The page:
Grossi Laüe signifies the finest vineyards in Alsace dialect and represents an equivalent to the German Grosses Gewächs or the Burgundian Grand Cru.
Terroir: Produced from a selection of the 3 finest plots of the Hugel estate in the chalky Pflostig.
Vinification: The grapes are taken in small tubs to the presses, which are filled by gravity, without any pumping or other mechanical intervention. After pressing, the must is decanted for a few hours, then fermented in temperature-controlled barrels or vats (at 18 to 24°C). The wine is racked just once, before natural clarification during the course of the winter. The following spring, the wine is lightly filtered just before bottling, and the bottles are then aged extensively in the cellars until released for sale. The whole production of this wine is closed with DIAM the cork without the risk of cork taint.
From The Wine Advocate “Starting with the 2010 vintage, the Grossi Laüe range succeeds the Jubilee line, which was introduced to celebrate the family’s 350th anniversary in 1989, with the finest dry Hugel wines made from Riesling, Gewurztraminer, Pinot Gris and Pinot Noir.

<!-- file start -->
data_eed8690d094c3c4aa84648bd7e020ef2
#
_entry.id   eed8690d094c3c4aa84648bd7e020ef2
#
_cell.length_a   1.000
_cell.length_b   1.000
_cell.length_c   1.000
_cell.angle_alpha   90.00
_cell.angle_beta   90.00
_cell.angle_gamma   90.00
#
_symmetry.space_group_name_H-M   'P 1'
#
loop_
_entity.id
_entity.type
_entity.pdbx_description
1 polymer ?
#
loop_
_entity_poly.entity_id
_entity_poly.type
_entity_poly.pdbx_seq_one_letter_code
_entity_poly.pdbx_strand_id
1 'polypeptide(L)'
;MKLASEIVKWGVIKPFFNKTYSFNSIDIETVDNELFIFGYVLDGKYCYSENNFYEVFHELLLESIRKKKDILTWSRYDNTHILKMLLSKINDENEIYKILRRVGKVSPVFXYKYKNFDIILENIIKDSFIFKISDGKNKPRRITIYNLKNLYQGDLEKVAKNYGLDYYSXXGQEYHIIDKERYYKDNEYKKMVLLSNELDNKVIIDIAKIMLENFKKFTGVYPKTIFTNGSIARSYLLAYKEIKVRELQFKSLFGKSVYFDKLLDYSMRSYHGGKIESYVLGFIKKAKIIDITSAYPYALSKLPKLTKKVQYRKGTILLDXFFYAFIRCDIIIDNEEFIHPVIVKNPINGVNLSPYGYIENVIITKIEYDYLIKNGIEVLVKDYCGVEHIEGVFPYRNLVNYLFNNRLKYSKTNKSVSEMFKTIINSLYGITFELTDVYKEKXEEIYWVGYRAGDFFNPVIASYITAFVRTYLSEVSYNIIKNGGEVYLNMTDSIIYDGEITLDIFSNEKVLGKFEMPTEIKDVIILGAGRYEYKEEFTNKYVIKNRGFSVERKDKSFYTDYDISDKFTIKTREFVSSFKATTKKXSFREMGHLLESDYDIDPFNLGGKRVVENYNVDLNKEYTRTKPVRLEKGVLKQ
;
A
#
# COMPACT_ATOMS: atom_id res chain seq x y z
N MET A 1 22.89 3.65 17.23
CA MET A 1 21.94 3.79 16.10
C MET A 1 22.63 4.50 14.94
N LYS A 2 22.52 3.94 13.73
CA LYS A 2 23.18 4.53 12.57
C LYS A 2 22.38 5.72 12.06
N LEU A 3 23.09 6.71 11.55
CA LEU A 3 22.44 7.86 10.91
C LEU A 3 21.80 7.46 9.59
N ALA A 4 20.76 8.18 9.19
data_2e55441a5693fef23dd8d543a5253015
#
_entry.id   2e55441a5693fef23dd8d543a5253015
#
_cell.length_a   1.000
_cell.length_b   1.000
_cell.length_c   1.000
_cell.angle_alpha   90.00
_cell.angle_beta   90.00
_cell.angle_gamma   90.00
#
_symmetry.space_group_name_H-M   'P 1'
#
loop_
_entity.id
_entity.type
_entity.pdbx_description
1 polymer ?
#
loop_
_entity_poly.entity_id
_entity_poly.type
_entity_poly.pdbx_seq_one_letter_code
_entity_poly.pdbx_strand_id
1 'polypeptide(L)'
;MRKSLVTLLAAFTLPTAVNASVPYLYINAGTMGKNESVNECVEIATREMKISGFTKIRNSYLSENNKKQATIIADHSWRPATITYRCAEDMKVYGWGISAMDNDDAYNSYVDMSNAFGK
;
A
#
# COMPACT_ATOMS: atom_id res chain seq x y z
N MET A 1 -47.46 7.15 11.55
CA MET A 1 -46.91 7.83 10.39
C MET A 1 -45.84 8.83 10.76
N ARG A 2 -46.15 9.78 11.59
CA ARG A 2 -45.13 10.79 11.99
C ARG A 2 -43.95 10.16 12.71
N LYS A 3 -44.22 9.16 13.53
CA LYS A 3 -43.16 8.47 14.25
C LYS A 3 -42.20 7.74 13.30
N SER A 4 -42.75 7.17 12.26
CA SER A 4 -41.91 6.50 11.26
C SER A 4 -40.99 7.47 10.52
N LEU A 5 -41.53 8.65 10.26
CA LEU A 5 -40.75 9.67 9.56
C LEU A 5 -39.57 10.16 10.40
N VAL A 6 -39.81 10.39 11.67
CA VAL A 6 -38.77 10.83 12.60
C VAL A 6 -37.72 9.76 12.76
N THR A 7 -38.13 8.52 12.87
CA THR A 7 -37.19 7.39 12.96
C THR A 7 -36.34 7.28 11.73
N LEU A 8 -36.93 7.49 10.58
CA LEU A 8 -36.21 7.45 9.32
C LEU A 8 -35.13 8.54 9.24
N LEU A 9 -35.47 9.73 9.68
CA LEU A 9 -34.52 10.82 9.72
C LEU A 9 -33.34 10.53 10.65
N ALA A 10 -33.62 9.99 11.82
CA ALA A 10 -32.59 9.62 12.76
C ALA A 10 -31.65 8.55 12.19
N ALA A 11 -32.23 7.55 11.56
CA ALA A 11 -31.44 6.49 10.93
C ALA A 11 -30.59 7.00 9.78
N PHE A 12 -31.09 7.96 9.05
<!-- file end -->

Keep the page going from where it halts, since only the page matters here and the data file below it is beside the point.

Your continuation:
Grossi Laüe (Grosse Lage in German) signifies the finest vineyards in Alsace dialect and represents an equivalent to the German Grosses Gewächs or the Burgundian Grand Cru. It is the first time since the Second World War that Hugel uses Alemannic terms like Grossi Laüe or Schoelhammer on the label. Etienne Hugel points out: “After Réserve Exceptionnelle in the 1930s, Réserve Personnelle in the 1960s and the 20 years of Jubilee, Schoelhammer and Grossi Laüe mark a veritable return to the timeless cultural values of our family, deeply anchored in our historic vineyard terroirs. We have finally left the denial of everything what’s Alemannic behind us. It’s time to speak Alsace dialect now.”
“Rarely have we seen a vintage subject to so many variations in the weather. The season started late with a damp spring and coulure, causing a smaller than usual crop. High temperatures and exceptional summer weather brought the grapes to perfect levels of maturity. Right from the start of our harvest on 1st October the grapes were very healthy and ripe, and so 2013 was a classic Alsace vintage of intense, pure, well balanced wines. Uneven weather at the very end of the harvest prevented any significant production of Late Harvest wines.” -Etienne Hugel
Score: 94 PointsJamesSuckling.com Author: James Suckling
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